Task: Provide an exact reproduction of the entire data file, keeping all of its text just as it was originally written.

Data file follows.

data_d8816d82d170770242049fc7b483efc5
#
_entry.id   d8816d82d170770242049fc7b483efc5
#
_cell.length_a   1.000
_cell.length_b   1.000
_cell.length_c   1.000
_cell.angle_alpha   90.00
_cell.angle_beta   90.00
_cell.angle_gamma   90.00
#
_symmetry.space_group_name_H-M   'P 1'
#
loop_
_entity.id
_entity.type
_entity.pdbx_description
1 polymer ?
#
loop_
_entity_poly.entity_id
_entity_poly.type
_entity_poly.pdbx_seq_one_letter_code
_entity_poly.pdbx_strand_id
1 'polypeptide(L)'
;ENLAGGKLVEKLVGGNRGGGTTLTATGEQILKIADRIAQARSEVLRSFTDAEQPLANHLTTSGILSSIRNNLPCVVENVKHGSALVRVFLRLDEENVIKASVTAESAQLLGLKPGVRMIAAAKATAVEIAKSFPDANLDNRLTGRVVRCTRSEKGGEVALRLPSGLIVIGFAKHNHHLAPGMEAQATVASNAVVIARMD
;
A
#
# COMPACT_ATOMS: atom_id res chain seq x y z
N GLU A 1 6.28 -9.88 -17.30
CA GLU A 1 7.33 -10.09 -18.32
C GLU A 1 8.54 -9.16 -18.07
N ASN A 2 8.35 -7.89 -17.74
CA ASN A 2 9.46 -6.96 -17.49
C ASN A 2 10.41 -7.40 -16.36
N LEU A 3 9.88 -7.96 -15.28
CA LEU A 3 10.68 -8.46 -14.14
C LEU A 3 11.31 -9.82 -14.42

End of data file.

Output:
data_d8816d82d170770242049fc7b483efc5
#
_entry.id   d8816d82d170770242049fc7b483efc5
#
_cell.length_a   1.000
_cell.length_b   1.000
_cell.length_c   1.000
_cell.angle_alpha   90.00
_cell.angle_beta   90.00
_cell.angle_gamma   90.00
#
_symmetry.space_group_name_H-M   'P 1'
#
loop_
_entity.id
_entity.type
_entity.pdbx_description
1 polymer ?
#
loop_
_entity_poly.entity_id
_entity_poly.type
_entity_poly.pdbx_seq_one_letter_code
_entity_poly.pdbx_strand_id
1 'polypeptide(L)'
;ENLAGGKLVEKLVGGNRGGGTTLTATGEQILKIADRIAQARSEVLRSFTDAEQPLANHLTTSGILSSIRNNLPCVVENVKHGSALVRVFLRLDEENVIKASVTAESAQLLGLKPGVRMIAAAKATAVEIAKSFPDANLDNRLTGRVVRCTRSEKGGEVALRLPSGLIVIGFAKHNHHLAPGMEAQATVASNAVVIARMD
;
A
#
# COMPACT_ATOMS: atom_id res chain seq x y z
N GLU A 1 6.28 -9.88 -17.30
CA GLU A 1 7.33 -10.09 -18.32
C GLU A 1 8.54 -9.16 -18.07
N ASN A 2 8.35 -7.89 -17.74
CA ASN A 2 9.46 -6.96 -17.49
C ASN A 2 10.41 -7.40 -16.36
N LEU A 3 9.88 -7.96 -15.28
CA LEU A 3 10.68 -8.46 -14.14
C LEU A 3 11.31 -9.82 -14.42